Allegheny Mountain Radio hosted a General Election Candidate Forum on October 26 for House of Delegates, 43rd District and State Senate 11th District candidates. The forum also included Cara Rose, who spoke for the proposed Excess School Levy.
The House of Delegates candidates were asked five questions by AMR Pocahontas County reporter Tim Walker and The Pocahontas Times reporter Suzanne Stewart.
Candidates Alan Balogh, Bill Hartman, Phil Isner, Phillips Kolsun and Clayton Moore were given the opportunity to answer the five questions, as well as give opening and closing statements.
Due to technical difficulties, the forum was not video taped. Instead, each answer is accompanied by a photo of the candidates.
Question #1: The people you will be representing in the House of Delegates are divided on the issue of coal. Some mostly value the importance of coal jobs to the state verses others concerns about the potential environmentally adverse impacts of coal mining to the land and water of West Virginia as well as to perceived global climate change. How do you feel about the coal industry in West Virginia and how do you balance these concerns?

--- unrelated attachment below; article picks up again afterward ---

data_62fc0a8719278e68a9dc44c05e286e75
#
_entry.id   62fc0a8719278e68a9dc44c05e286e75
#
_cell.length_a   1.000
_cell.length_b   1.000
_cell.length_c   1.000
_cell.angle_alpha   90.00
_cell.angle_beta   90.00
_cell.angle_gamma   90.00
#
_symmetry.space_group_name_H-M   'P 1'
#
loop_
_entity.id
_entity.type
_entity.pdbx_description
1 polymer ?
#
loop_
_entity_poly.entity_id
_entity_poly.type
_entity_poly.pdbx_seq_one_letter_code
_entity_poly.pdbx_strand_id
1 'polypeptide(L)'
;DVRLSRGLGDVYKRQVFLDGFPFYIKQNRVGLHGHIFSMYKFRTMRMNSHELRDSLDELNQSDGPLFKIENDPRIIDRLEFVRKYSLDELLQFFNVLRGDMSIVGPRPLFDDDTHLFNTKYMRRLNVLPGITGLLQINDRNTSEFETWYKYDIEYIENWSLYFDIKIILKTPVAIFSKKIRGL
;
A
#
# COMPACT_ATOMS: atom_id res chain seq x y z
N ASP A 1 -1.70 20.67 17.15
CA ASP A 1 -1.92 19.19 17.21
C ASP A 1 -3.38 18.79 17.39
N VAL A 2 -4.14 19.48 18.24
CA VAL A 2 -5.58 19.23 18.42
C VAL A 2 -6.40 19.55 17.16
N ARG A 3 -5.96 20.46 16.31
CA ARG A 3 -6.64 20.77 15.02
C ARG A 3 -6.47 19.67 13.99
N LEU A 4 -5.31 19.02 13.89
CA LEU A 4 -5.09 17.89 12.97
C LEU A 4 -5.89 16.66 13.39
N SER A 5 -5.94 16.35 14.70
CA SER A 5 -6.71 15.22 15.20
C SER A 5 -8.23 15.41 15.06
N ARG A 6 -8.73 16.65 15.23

The answers were divided into two videos.
Question #2: As a possible result of the upcoming Presidential election, the interpretation of the 2nd Amendment regarding guns may be redefined by the courts. How, as a state legislator, do you interpret the 2nd Amendment, and do you feel the state can do anything to protect its citizens from federal actions limiting state gun laws?
Question #3: The West Virginia Budget has been a mess due to an aging and diminishing population, poverty in the state and loss of coal jobs. Do you bring to the table any new ideas or proposals to help solve our revenue problem?
Question #4: Do you feel that taxes need to be raised to help solve the state’s budget problems or do you feel that lowering taxes will increase economic activity therefore raise revenues to the government?
Question #5: Pocahontas County really suffers in job creation because many businesses do not move here due to our remote location, windy roads and spread out locations. If we had the true high speed Internet that Frontier promises and charges for, but does not deliver, we would be an ideal location for call centers and other work-at-home jobs. What would you do to get Frontier to invest our money in infrastructure here instead of spending our money on improving the Internet speeds in other states?
Divided into two videos.